The Pitch: Reggie (Will Ferrell) is a scruffy, pure-hearted Border Terrier who is convinced that every day is “the best day ever.” He lives with his owner, Doug (Will Forte), who is downright awful — Doug constantly neglects and abuses Reggie, spends his time smoking weed and touching himself, and is constantly telling Reggie he’s a “bad dog.” Reggie’s name isn’t actually Reggie; according to Doug, it’s “Shit Bag.”
So, Doug finally drops Reggie off in the heart of the big city, leaving the dog to fend for himself and live as a stray for the first time. Despite Doug’s many cruel acts, Reggie still longs to be with him — until he meets his future best friend, Bug (Jamie Foxx), a stray Boston Terrier with a slightly chaotic persona and an insistence on stray dogs being able to do whatever they want.
Bug introduces Reggie to his non-stray friends, Australian Shepherd Maggie (Isla Fisher) and Great Dane Hunter (Randall Park), and the quartet agrees that humans = bad and dogs = great. This lights a fire under Reggie, who vows to find Doug to destroy his favorite thing in the world: his dick. With his new canine friends by his side, Reggie treks back into the wilderness to get revenge on his owner by, yes, biting off his dick.
Written by Dan Perrault (co-creator of the criminally underrated American Vandal) and directed by Josh Greenbaum (Barb and Star Go To Vista Del Mar), Strays is both a raunchy adult comedy and a love letter to our furry friends. All the while, the film’s tone is deeply ridiculous, especially with the heaps of CGI needed to help these dogs look like they’re really talking and the generally unhinged jokes that appear in droves.
Canine Comedy: Strays is a movie where dogs talk — funny, right? While the film tends to cram in as many brazen jokes as they can, the most delightful jokes are the ones that acknowledge how our dogs are weird little guys. The dog rule of “if you pee on something, it belongs to you” is recycled a few times, they poke fun at how dogs have to do that cute little turn before they sleep, and they lean pretty hard into the fact that dogs like to hump things.
Strays also works when it highlights the way our dogs supposedly see the world. But don’t be entirely fooled by this wholesome premise — Strays is much farther from the saccharine tone of, say, the “Thoughts of Dog” Twitter account and much closer to canine-centric jokes found in Family Guy. There’s a joke about how humans are seemingly “obsessed” with dog poop (because they’re always picking it up and bagging it) — Bug’s conspiracy theory is that they’re using it to make chocolate, and that’s why dogs can’t have it. The dogs also consider the mailman to be the devil incarnate, and they treat fireworks like they’ve been thrust into the middle of a World War 1 battle scene, which is genuinely funny.
Another big theme of not just Strays, but all dog movies, is the idea that dogs have undying loyalty towards their humans. Strays attempts to question this idea, and highlights how selfish dog owners can be. In fact, Strays can often feel like a direct parody of films like A Dog’s Purpose, complete with an utterly hilarious cameo or two nodding at that genre.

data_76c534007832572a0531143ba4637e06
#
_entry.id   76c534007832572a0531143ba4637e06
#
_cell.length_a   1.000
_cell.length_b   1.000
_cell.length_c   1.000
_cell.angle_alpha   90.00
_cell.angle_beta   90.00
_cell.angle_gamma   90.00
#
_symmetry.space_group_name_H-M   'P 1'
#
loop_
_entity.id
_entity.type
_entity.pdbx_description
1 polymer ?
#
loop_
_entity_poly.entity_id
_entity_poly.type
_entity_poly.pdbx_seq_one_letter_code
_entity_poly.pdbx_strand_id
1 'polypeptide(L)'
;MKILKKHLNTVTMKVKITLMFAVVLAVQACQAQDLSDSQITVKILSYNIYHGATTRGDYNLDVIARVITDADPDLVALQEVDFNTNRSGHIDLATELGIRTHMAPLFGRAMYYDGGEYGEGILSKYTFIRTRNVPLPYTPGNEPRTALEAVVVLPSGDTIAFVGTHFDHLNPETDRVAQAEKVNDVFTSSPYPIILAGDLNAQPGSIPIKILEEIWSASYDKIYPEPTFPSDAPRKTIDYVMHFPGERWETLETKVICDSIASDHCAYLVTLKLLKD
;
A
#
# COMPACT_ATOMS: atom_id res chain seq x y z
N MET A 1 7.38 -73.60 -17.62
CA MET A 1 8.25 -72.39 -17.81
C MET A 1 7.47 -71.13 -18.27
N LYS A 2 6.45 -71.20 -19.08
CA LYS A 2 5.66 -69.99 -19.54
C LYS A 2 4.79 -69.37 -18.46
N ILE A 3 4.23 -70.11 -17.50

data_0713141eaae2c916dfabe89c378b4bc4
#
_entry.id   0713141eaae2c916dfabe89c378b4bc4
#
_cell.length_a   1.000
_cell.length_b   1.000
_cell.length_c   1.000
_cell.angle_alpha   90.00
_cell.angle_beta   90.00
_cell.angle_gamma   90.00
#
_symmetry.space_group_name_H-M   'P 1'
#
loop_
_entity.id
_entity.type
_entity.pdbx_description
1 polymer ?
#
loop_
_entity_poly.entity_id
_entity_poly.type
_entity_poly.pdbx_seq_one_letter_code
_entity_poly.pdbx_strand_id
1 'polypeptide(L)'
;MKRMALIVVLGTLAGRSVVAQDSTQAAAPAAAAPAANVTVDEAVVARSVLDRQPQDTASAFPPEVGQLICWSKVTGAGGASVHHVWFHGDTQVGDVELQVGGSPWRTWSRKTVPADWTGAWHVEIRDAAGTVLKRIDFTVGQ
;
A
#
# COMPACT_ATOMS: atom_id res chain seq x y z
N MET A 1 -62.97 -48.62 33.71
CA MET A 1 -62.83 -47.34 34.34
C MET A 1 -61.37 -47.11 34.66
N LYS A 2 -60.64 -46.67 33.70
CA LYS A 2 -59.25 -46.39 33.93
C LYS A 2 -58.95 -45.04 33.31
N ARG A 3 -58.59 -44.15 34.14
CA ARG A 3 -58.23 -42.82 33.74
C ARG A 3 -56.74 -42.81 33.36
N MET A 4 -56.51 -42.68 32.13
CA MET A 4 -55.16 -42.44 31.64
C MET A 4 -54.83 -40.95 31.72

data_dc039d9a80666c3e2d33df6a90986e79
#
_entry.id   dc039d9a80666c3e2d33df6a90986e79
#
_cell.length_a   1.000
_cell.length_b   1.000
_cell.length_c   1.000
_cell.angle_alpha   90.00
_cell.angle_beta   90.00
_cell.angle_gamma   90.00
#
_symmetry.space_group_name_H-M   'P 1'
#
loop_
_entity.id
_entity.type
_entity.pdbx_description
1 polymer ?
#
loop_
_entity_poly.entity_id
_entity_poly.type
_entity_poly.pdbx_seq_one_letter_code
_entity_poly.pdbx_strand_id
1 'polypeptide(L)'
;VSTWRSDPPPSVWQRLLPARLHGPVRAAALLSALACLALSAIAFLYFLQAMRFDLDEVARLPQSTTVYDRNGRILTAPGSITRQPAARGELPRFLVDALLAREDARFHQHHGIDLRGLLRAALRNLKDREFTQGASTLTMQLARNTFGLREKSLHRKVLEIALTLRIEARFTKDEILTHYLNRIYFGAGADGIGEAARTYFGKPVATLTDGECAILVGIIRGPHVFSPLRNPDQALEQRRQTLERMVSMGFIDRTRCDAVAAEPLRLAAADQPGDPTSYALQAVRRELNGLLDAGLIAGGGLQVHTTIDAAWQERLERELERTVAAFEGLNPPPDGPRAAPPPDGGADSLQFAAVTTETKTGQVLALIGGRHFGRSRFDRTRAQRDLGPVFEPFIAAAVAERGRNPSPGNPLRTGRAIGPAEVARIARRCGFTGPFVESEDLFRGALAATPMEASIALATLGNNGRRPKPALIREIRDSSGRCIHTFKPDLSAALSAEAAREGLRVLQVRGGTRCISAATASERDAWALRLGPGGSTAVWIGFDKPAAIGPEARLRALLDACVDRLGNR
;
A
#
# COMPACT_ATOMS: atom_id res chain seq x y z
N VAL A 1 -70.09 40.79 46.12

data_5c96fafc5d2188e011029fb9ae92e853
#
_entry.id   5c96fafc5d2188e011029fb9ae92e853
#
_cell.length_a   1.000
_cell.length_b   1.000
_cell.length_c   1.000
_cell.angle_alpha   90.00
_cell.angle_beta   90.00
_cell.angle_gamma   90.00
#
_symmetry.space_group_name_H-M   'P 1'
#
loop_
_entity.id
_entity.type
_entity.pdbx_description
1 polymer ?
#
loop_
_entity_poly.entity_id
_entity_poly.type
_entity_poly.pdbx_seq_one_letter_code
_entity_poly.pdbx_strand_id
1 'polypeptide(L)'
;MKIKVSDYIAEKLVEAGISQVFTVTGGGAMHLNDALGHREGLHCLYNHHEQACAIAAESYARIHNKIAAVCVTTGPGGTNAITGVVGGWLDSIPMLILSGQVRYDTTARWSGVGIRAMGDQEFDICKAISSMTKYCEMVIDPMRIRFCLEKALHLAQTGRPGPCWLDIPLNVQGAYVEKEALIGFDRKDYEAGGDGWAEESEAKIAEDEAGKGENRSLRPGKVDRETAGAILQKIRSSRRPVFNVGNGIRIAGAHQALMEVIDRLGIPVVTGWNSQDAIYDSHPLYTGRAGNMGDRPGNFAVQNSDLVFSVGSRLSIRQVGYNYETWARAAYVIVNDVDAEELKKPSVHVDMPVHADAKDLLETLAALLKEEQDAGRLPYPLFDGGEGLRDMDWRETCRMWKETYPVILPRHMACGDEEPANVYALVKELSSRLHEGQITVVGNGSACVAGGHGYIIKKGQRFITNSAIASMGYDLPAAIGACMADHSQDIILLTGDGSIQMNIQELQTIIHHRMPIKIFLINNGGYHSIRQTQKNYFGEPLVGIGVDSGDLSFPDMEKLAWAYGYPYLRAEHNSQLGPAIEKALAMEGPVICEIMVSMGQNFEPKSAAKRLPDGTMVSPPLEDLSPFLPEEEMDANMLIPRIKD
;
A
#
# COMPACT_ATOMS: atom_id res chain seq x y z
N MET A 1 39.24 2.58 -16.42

The Verdict: Strays has a surprisingly large joke density, and quite a few of them land in an unexpected way. Some quips, like the aforementioned canine ones, are easy targets; others, like the film’s climactic sequence being expertly soundtracked to Miley Cyrus’ “Wrecking Ball,” are surprisingly novel, rewarding choices. There are lots of callbacks too, and they’re generally well-timed — even if the joke is as absurd as Reggie making a garden gnome his “son,” which, well, we won’t explain any further.
Furthermore, the filmmakers definitely nailed the voice cast. Will Ferrell’s giddy, adult-child persona translates to Reggie perfectly, Jamie Foxx brings an appropriate amount of chaos to Bug, Isla Fisher is almost always a secret weapon in comedies, and Randall Park makes the enormous Hunter a true gentle giant. One of the more enjoyable bits comes whenever the four decide to howl in unison, but Hunter proclaims he’s bad at howling… so each time, you can literally hear Randall Park in the V.O. booth just going “Howwwwwlingggg.”
Good bits aside, the screenplay features some comedic tropes that aren’t really needed, like the dogs going on a crazy psychedelic mushroom bender after eating them in the woods (which feels like someone pitched the idea of “wouldn’t it be so funny if the dogs got high!” and then they ran with it). Furthermore, the primary driving point of the film being “this dog is gonna go find his owner so he can bite his dick off” is so overtly silly and crass that it will likely illicit more of a shrug than a laugh.
Despite some of the film’s inherent foolishness and the occasionally coarse joke, Strays is actually a pretty fun ride. Some 90-minute comedies drag because they’re so pointless that it’s hard to enjoy, and some, like Game Night, for example, are packed with so many great jokes that those 90 minutes fly by. Strays is somewhere in the middle, breezy but occasionally bizarre, unhinged while still being cheeky and fun. And when it’s done, if you have a dog, you’ll probably want to give them a big ‘ol hug.
Where to Watch: Strays trots into theaters everywhere on August 18th.